By Charlene Baldridge | Theater Review
Many years ago at the interval of what was likely the regional theater premiere of the 1978 Tony Award-winner for Best Musical, “Ain’t Misbehavin’ The Fats Waller Musical Show,” I overheard this remark, one of my favorites of all time: “They’re all black, and there’s no plot. What kind of musical is this?”
Lest there be any doubt as to the genre, “Ain’t Misbehavin’” is a musical revue for the most part, comprising pianist/composer Fats Waller’s spicy, jazzy, bluesy oeuvre.
In addition to Best Musical, the list of the Tony Awards included performer Nell Carter and director Richard Maltby, Jr.
The other performers, whose first names forever identify the characters in the musical revue, were Charlaine Woodard, Armelia McQueen, André de Shields and Ken Page.
Since the Broadway production, several of them appeared on various San Diego stages, most notably “Ain’t Misbehavin’” Tony nominee André de Shields, who created the role of Noah “Horse” Simmons in Jack O’Brien’s original Old Globe production of “The Full Monty” and then repeated it on Broadway.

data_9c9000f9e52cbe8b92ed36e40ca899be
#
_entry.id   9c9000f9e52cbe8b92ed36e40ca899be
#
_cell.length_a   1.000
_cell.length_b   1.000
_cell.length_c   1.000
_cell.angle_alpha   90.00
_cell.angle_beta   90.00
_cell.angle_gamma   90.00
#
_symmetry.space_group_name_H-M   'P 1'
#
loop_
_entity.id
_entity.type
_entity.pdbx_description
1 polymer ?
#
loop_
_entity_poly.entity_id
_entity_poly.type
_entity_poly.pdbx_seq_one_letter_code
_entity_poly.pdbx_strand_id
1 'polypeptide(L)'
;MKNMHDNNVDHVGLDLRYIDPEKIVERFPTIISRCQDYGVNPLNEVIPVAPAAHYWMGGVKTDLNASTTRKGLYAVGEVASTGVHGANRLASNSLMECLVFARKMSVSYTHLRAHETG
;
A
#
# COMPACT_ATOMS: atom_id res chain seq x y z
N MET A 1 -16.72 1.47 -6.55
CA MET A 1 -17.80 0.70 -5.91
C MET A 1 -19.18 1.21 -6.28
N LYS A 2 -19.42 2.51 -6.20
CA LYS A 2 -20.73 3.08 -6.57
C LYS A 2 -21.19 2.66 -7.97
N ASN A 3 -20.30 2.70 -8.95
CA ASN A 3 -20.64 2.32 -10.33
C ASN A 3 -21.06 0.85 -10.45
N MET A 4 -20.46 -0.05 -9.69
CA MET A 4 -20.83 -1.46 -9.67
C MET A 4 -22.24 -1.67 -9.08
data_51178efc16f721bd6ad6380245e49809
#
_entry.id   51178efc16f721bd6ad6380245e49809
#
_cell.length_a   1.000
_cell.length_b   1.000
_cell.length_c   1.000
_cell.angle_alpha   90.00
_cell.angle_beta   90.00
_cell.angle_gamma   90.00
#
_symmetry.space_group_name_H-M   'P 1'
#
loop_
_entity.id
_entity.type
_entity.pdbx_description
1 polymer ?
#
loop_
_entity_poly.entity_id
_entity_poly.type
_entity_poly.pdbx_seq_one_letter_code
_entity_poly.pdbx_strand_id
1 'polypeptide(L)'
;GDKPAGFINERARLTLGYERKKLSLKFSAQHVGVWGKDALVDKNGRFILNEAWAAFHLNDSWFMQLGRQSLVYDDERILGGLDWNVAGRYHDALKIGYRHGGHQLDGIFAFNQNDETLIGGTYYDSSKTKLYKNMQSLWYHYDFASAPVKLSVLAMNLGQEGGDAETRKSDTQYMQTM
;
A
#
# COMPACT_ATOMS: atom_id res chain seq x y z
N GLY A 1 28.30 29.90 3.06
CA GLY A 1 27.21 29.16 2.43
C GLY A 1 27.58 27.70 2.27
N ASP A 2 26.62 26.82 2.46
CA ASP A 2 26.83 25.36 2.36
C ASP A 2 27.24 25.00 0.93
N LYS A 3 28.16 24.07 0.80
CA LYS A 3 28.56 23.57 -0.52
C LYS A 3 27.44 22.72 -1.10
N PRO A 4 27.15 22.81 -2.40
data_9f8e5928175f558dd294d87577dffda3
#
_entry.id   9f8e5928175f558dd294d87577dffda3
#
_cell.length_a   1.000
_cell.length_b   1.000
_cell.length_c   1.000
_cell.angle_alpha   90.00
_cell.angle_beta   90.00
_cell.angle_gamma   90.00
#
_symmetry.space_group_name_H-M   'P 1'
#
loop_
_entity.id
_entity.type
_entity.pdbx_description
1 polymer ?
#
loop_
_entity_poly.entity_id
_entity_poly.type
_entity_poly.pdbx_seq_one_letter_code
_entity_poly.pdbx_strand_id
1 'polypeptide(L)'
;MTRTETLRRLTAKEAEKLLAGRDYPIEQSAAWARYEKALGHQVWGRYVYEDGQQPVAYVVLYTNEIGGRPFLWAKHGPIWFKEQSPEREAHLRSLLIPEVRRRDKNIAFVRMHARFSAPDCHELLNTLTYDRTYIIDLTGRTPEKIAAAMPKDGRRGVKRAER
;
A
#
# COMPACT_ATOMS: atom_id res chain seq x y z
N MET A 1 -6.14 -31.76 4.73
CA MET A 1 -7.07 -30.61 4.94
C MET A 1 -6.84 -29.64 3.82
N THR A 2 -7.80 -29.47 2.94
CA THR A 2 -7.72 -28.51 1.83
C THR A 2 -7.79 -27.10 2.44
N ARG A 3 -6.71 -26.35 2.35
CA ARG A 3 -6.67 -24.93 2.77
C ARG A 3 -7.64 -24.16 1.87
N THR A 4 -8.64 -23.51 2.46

Currently through August 7 at North Coast Repertory, “Ain’t Misbehavin’” is vivaciously revived with a splendid company and excellent musicality. The production is directed by Yvette Freeman, a veteran of the New York and international touring productions (she replaced Carter).
In the company are (the one-named) Yvonne, a graduate of San Diego State, Cynthia Thomas, Ron Christopher Jones, Anise Ritchie and Tony Perry.
They soar, especially in the more relaxed second act, which contains such enjoyable numbers as “Your Feet’s Too Big” (with its devastatingly funny explication, “Your pedal extremities are colossal”), “The Viper’s Song” (that reefer’s five-foot long!), “Find Out What They Want and How They Like It,” the beautifully sung ensemble number “(What Did I Do to Be So) Black and Blue,” and “Fat and Greasy.”
A dynamite instrumental combo is elevated house right, comprising pianist/conductor Kevin Toney, Danny King (drums), Greg McKinney (bass), Julian Davis (trumpet) and Malcolm Jones (reeds). They alone would be worth the admission cost in anyone’s theater.
Coolest of the women is the self-assured, smooth-voiced Ritchie, who’s had quite a career on the West Coast and is finally making her North Coast Rep debut. Thomas has a wide-ranging voice with plenty of room on the top. The two guys are nicely varied as to vocal and body type. All create an easy and smooth ensemble, move well to Julia Lema’s choreography and certainly respond whole-heartedly to Lanny Hartley’s musical direction.
Marty Burnett whips up an appropriately flashy set and Anastasia Paulova’s costumes have equal pizzazz. Matt Novotny is lighting designer and Melanie Chen is responsible for the clean mix of sound.
In all, it’s a thoroughly enjoyable trip down “Fats” Lane.
— Charlene Baldridge has been writing about the arts since 1979. You can follow her blog at charlenebaldridge.com or reach her at email@example.com.